Twitter Study: Count Clickthroughs, Not Retweets
Retweets are an effective way to acknowledge great content on Twitter, which makes them a great benchmark for tracking your content’s popularity. But you might want to reconsider how much weight you put behind this metric.
Hubspot’s Dan Zarrella looked at more than 2.7 million tweets that included links and found that there’s almost no correlation between retweets and clicks. This means that many individuals will blindly retweet something without even looking at it.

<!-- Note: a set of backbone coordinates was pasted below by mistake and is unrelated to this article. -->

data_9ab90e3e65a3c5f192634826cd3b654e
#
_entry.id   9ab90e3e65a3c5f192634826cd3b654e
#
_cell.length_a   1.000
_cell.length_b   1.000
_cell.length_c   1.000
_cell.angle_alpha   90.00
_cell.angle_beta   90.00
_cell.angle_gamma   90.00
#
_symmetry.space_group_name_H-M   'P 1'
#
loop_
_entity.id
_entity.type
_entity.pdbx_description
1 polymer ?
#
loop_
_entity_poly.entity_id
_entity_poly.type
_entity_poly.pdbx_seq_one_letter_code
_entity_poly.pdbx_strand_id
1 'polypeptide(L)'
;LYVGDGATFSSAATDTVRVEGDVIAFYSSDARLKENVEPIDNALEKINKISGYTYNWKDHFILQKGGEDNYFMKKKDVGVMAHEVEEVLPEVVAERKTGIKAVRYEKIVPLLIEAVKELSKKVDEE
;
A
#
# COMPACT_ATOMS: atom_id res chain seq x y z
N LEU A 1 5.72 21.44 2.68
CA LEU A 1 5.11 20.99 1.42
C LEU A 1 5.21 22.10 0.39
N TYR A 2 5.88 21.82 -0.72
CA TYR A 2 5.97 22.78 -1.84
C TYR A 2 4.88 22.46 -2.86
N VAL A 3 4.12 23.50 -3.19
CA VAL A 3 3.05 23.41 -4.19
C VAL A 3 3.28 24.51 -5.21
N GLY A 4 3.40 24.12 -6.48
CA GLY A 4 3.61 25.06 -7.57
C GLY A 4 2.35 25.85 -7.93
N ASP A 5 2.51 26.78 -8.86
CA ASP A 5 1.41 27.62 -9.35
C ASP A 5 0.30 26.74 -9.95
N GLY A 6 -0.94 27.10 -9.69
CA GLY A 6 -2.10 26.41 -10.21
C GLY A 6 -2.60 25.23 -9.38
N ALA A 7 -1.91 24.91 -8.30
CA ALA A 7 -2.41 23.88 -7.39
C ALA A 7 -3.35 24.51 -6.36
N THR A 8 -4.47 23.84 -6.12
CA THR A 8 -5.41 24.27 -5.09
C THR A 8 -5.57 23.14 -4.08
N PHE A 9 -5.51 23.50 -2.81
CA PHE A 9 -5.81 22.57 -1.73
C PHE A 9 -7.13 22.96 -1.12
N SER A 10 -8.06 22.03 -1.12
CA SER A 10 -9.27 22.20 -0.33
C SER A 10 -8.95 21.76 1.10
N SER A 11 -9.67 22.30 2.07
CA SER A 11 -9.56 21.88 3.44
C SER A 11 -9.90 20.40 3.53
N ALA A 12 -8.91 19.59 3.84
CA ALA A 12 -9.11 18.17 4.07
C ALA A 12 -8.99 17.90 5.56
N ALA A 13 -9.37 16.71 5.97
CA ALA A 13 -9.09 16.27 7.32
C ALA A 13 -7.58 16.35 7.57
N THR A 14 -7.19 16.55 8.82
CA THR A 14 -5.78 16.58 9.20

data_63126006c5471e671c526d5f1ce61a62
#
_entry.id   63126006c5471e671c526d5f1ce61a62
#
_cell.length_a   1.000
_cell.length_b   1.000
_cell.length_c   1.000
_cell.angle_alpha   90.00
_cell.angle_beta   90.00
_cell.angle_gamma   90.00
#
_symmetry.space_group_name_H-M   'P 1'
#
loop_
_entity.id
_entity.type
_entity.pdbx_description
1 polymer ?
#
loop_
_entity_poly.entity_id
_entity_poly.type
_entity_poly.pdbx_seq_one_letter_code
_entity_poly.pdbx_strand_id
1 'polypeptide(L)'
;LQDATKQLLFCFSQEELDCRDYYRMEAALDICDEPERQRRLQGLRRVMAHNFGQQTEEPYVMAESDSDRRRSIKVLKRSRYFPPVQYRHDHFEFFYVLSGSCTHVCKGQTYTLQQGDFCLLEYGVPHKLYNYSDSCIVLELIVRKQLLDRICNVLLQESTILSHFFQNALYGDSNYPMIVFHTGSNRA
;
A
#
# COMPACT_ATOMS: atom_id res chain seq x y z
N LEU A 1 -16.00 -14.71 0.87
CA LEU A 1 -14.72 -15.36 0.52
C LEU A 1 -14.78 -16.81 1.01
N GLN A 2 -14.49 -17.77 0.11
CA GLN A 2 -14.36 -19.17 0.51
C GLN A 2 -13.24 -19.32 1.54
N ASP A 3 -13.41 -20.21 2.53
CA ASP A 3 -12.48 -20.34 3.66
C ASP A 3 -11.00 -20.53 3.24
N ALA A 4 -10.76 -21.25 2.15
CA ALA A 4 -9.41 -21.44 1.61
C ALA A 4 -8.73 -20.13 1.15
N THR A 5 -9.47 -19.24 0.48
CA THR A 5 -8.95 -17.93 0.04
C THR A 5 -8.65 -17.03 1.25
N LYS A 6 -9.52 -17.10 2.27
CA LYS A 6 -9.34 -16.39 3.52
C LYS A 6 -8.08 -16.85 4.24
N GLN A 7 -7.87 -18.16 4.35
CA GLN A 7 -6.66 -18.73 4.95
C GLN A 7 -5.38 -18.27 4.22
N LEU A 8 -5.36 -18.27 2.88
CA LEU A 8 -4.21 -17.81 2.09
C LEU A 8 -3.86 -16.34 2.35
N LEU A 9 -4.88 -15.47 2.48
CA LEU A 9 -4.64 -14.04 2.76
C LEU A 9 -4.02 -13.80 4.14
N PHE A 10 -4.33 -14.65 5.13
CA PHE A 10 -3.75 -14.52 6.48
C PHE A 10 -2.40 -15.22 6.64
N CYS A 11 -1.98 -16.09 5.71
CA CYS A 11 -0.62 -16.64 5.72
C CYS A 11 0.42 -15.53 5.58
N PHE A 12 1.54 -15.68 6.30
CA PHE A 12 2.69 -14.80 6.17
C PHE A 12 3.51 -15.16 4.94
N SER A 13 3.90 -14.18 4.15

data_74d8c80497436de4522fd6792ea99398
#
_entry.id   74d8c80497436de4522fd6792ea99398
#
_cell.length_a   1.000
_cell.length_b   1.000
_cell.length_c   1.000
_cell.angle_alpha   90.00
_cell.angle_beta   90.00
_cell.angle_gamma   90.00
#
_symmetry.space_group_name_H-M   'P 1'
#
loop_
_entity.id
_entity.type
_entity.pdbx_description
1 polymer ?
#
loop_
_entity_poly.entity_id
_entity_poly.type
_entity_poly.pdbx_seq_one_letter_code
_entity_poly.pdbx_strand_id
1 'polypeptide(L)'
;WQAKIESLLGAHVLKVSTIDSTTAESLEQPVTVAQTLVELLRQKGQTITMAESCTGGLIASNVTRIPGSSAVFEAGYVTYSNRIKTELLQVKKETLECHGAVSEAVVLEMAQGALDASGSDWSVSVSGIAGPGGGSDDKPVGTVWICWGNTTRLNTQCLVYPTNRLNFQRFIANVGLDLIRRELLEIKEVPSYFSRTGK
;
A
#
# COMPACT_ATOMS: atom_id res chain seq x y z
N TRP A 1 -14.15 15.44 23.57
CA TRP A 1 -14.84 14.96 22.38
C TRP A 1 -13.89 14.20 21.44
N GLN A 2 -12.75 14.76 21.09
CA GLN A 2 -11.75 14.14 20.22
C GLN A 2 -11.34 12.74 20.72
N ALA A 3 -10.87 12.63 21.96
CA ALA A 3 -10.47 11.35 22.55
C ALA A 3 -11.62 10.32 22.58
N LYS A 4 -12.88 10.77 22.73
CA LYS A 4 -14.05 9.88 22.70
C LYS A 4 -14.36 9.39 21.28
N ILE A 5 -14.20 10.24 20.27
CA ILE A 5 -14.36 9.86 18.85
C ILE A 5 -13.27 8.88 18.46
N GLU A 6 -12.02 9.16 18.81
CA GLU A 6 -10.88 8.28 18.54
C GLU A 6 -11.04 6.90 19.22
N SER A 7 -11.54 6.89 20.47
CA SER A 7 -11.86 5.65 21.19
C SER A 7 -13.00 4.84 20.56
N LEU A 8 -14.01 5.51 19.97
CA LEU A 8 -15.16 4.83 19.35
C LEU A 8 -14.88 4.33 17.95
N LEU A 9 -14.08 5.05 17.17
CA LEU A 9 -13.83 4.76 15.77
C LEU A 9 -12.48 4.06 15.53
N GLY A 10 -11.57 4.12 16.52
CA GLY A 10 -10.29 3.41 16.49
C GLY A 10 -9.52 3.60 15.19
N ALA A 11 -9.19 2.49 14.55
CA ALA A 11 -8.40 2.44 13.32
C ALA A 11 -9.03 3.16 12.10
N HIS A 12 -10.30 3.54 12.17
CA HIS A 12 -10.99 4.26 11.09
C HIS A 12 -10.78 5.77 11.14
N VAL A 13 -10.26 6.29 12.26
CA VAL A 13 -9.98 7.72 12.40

Out of the 2,728,452 link-containing tweets analyzed, Zarrella found that 14.64 percent of the retweeted tweets had zero clicks. Additionally, 16.12 percent had more retweets than clicks. While this can be great for building awareness (and your ego), it’s a pretty empty metric.
An earlier study found that if you ask your followers to “RT,” you’ll get a 12 times higher retweet rate than if you don’t. Spelling out “retweet” raises it to 23 times higher. But be careful what you ask for. Zarrella warns that while you might receive more retweets — confirming that your followers are, in fact, listening to you — you’re still pulling in fewer clicks.
While hundreds of retweets are great confidence-builders, it doesn’t provide you with an accurate representation of how your followers are interacting with your content. We recommend paying closer attention to which links your followers are clicking on.